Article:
Condado de la Mota – Mogro

August 31, 2014 By: erik Category: Food, Spain, Travel

Condado de la Mota, MogroOn Sunday morning, our last weekend day before our children return from summer vacation, my wife and I realized we had total freedom to do whatever we wished. As we were contemplating our options, my stomach rumbled, so I picked up an iPad and went to Mule Carajonero, far and away the best food blog in Cantabria, to check out potential restaurants we could experience. When I marveled aloud at how many “We’ve eaten at” posts there – roughly 750, 610 of them in Cantabria – my wife came over to look. One of them immediately popped out because she’d read an article recently – probably this one – and had stored the name “Condado de la Mota” on a mental restaurant todo list. We liked what we saw, so I called them up to make a reservation.
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Comillas – Día del Indiano

August 30, 2014 By: erik Category: Photos, Spain, Travel

Mojito and PostcardOn our final weekend before our children come home from summer vacation with their grandparents, my wife and I decided we should take full advantage of our kidlessness and do some traveling tourism around Cantabria. We discovered this excellent website that details upcoming events in the region, and we decided to drive an hour to the west to a town called Comillas to see their annual Día del Indiano festival. We visited Comillas eight long years ago to scout out potential wedding venues, but we have not been back.
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Morning in Limpias

April 02, 2013 By: erik Category: Family, Photos, Spain, Travel

Kayak TiltshiftTwo and a half years ago, we drove the seven minutes to the town of Limpias and very much enjoyed a walk along the river. I remember thinking at the time, “I should bring my parents here.” And last weekend, I did. The sky was clear and the sun was warming the cool spring air, and we decided to walk along the water in Limpias.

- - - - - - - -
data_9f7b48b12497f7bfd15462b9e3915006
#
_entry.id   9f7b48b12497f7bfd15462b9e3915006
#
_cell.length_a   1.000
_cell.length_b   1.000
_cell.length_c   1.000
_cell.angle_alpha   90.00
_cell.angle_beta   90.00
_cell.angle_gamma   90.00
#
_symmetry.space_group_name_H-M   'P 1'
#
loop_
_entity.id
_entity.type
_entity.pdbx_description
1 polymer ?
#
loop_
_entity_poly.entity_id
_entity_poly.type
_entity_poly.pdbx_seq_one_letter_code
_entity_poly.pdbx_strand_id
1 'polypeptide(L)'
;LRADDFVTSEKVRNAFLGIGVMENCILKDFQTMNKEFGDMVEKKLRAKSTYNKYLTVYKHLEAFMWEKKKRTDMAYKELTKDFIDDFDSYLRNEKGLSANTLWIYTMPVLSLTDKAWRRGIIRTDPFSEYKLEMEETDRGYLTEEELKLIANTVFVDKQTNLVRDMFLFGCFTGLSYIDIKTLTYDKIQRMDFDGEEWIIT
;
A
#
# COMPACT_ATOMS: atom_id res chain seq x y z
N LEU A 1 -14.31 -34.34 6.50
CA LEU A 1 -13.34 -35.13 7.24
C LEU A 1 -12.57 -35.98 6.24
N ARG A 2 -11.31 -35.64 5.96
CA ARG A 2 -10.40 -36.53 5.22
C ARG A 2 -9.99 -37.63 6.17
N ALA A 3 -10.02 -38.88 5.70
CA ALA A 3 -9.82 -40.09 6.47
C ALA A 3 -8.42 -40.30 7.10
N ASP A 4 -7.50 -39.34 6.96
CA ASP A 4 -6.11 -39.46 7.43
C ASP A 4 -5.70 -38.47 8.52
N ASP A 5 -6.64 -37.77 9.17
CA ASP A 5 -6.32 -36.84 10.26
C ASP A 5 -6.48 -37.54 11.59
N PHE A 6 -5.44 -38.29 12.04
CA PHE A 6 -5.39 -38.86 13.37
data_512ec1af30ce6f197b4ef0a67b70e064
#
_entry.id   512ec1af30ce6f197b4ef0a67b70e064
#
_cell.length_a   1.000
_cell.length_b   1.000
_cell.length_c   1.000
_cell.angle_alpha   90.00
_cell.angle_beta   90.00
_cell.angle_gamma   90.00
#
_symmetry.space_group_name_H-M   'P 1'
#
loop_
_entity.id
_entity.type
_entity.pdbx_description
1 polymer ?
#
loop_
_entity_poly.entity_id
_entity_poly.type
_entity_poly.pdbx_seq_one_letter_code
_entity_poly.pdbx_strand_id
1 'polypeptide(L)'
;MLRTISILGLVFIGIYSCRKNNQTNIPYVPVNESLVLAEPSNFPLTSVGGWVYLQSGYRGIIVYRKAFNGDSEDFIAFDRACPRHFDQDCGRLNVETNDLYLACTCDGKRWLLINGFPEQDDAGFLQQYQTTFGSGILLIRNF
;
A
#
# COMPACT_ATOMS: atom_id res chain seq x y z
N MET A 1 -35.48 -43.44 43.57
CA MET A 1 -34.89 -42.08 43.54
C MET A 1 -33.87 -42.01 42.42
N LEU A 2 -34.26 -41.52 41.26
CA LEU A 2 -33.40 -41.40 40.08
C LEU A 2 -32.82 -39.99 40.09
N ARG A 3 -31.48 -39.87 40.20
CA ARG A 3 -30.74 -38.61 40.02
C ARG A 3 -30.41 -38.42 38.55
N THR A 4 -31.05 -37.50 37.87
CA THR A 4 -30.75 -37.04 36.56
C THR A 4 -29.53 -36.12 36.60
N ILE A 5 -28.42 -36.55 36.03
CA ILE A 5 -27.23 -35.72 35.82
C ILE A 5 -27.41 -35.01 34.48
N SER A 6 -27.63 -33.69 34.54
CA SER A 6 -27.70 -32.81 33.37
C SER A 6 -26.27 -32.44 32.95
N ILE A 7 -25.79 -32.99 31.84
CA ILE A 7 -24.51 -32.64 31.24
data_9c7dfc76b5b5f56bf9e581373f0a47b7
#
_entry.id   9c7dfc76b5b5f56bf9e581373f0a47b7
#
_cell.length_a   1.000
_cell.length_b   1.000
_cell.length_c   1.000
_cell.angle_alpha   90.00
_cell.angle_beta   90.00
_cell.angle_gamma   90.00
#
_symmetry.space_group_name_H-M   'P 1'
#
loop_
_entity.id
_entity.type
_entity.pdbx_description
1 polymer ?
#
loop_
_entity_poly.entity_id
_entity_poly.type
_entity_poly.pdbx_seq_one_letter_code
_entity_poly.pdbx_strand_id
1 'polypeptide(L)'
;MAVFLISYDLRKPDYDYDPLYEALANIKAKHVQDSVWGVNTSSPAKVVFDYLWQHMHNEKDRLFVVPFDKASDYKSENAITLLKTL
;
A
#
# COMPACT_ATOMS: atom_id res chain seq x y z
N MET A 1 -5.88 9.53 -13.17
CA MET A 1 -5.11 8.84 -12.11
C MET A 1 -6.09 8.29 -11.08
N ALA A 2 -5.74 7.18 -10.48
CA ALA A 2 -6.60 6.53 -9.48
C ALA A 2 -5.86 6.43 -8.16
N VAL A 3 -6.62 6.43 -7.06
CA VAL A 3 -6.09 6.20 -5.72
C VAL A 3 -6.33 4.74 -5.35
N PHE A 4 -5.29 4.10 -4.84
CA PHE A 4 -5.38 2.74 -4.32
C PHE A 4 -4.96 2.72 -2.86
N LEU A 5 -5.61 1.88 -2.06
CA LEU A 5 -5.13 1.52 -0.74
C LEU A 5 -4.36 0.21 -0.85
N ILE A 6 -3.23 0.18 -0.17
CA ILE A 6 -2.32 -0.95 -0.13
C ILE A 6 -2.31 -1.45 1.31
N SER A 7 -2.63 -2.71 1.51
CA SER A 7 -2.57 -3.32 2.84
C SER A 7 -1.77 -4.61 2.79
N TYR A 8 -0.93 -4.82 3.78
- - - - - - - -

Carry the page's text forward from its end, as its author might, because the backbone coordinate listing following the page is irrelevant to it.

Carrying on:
Limpias is positioned by where the Asón River begins to open up before spilling into the sea in Colindres, and Limpias still has a lot of artillery guarding the river entrance, presumably from the Spanish Civil War.
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Visiting Cabárceno Zoo – Cantabria Tourism

March 11, 2012 By: erik Category: Photos, Spain, Travel

ElephantsThis weekend we planned on visiting the local Parque de la Naturaleza de Cabárceno, a “nature park”, i.e. a zoo with wide enclosures where you have to get in your car and drive 300 meters from exhibit to exhibit. We were going to go on Sunday, but the weather was so great on Saturday morning that we decided to go on Saturday instead. It was closer than I thought it was, only a 40 minute drive from Colindres. It was not at all cheap, at 21€ for adults and 18€ for 6-12 year olds (free for two-year-old Nora), but we took a picnic lunch and spent a good five hours there. There is a 100€ year-long family pass that would be worth buying if we wanted to go more than twice a year. When we got back home, I discovered I had taken 393 photographs, which I trimmed down to a mere 217 photos worth uploading to the internet. I’ll try to keep the number in this post down in double digits.
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Bárcena Mayor – The Oldest Town in Cantabria

August 12, 2011 By: erik Category: Food, Photos, Spain, Travel

Bárceno MayorWhen discussing what sort of mischief and/or tourism we could get up to last Sunday, my wife mentioned that a friend had recommended visiting “the oldest town in Cantabria”. With only this tidbit to go on, I turned to Google and discovered a Cantabrian tourism site with the sentence, “It is said that [Bárceno Mayor] is the oldest town in Cantabria, and possibly even all of Spain.” Yet nowhere on the great big internet could I find out how old the town was thought to be. It was also unclear how one would even determine how old a small town is when it’s nestled in the mountains near a cave with 15,000 year old Paleolithic cave paintings.
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Cueva El Soplao – Soplao Cave

June 19, 2010 By: erik Category: Photos, Science, Spain, Travel, Videos

El SoplaoToday, my wife and I we took full advantage of our childless weekend to do a little local tourism. One of the “must see” attractions of Cantabria, the northern region of Spain where we live, is the Cueva El Soplao, an ancient cave discovered by miners in the late nineteenth century and only opened to the public in 2005, containing some of the finest known specimens of stalactites and stalagmites in the world.

The stalactites form at a rate of about one centimeter every 150 years. Some of them are two or three meters long. That’s 45,000 years old. It’s rather mind boggling to look at a stalagmite standing as tall as I am and think that, in the time that it takes to have all the happiness, sadness, pain, pleasure, and joy of one entire human life, this structure gains a couple millimeters. And then, once you’ve contemplated the single tree, you take a step back and see the whole forest of thousands upon thousands of stalactites and stalagmites… You can’t help but have a transcendent moment and appreciate the transience of your own existence. (more…)